For the first time, SAR Press participated in the AAA’s Celebration of Authors, and hosted a book signing that featured our most recent publications.
While in residence at SAR, C. J. Alvarez is working on a history of the Chihuahuan Desert that considers this area as an ecosystem rather than a political territory along a border. As we talked, I learned more about his new environmental history of the border region and what he’s gaining from his time in Santa Fe.
In a world where conversations are becoming more polarized, how do we find common ground? Regardless of where you stand, we face a crisis around the issue of public dialogue. “SAR is a unique place in that it allows intellectualism to breathe. We’re trying to build a society where complex ideas can be discussed and exchanged. Complex issues need creativity to percolate in order to be solved in our fast-paced world.” — Adriana M. Manago, co-chair of The Psychology of Patriarchy advanced seminar. Learn more about the 2015 seminar and the subsequent 2019 SAR Press publication.
SAR Senior Scholar Dean Falk Featured in Nature on Australopithecus Africanus: The Man-Ape of South Africa
SAR senior scholar Dean Falk has contributed a piece to the journal Nature on South African physical anthropologist and paleontologist Raymond Dart.
Listen to the Introductory Presentations by SAR’s 2019 Resident Scholars, Interns, and King Native Artist Fellow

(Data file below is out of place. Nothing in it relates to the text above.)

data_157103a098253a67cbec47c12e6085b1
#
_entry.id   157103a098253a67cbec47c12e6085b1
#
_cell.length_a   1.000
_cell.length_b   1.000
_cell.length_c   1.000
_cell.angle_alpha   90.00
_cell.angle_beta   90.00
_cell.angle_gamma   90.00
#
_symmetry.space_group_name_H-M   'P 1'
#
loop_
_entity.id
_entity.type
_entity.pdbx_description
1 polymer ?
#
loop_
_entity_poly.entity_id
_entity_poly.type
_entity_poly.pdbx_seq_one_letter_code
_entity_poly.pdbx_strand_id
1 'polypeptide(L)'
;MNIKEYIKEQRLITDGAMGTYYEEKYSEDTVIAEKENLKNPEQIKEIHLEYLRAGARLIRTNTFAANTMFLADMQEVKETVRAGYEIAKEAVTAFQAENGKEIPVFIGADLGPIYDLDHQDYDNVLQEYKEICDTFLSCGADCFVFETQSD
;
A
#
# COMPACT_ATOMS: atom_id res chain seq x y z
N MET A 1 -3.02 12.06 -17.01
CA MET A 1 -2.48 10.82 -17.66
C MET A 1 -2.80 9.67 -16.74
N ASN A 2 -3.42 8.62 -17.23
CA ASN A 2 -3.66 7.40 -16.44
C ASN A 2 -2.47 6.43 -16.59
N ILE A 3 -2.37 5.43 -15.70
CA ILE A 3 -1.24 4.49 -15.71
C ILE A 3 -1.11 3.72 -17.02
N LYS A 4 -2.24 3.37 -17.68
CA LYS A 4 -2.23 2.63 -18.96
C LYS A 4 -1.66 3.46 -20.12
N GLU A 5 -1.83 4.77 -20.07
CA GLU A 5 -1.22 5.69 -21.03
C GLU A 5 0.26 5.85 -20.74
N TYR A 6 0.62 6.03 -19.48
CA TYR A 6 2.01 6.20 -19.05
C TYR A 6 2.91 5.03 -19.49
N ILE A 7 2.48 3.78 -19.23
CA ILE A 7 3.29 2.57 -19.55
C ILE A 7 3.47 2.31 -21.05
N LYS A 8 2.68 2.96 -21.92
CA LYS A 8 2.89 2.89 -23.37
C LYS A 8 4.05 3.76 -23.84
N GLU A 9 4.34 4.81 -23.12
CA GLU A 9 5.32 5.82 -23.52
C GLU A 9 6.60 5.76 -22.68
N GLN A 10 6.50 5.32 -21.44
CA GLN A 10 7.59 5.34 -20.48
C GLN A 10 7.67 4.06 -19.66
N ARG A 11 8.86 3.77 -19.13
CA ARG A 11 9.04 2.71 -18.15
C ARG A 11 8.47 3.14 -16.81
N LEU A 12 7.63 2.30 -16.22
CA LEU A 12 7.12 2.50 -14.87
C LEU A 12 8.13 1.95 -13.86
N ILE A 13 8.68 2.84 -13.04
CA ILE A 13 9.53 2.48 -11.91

SAR Announces 2019-2020 Resident Scholars: C.J. Alvarez, Patricia Crown, Rashmi Sadana, Fátima Suárez, and Davina Two Bears.
As a young Native scholar I’d studied Native activism and Red Power and got involved in activism; one of the names that stood out in the back of my mind, the person I’d always wanted to know more about, was Richard Oakes.
“Aging in place” is a common phrase meaning that older people prefer to age (most frequently through the end of their lives) in their homes, in spaces that represent their lives, and ideally close to family and friends. This white paper is the result of a salon held at the School for Advanced Research (SAR) that took place on June 6, 2019, in Santa Fe, New Mexico, which was generously sponsored by the Ethel-Jane Westfeldt Bunting Foundation.
SAR board member and eminent archaeologist, Jerry Sabloff has devoted considerable effort to the study of settlement patterns in Mexico and Central America—the when, where and how non-elite Maya people lived and worked. Sabloff discusses his discoveries in a Q&A interview in the 2019 issue of Knowable Magazine and presents on the topic in this fall’s SAR In-Depth course.
At the heart of her research, SAR senior scholar Dean Falk asks, “What can fossils, babies, and Einstein tell us about the way our brains have evolved?” Falk addressed this question and more during a tour of lectures and interviews across western Australia this summer, where, on the Australian Broadcasting Corporation (ABC) Radio program “Late Night Live”, she touches upon evolution and language, the uniqueness of Einstein’s brain, and “hobbits”, or the newly discovered (and short) human species, Homo floresiensis.
Ruined great houses, corn kernels and bones—these are just some of the archeological fragments that have offered researchers new insights into how Middle San Juan Puebloan peoples lived in the 12th and 13th centuries. Featured earlier this year in the Santa Fe New Mexican’s Pasatiempo, the book Aztec, Salmon, and the Puebloan Heartland of the Middle San Juan covers these topics and more as eleven contributing writers examine new evidence that helps shed light on the settlements.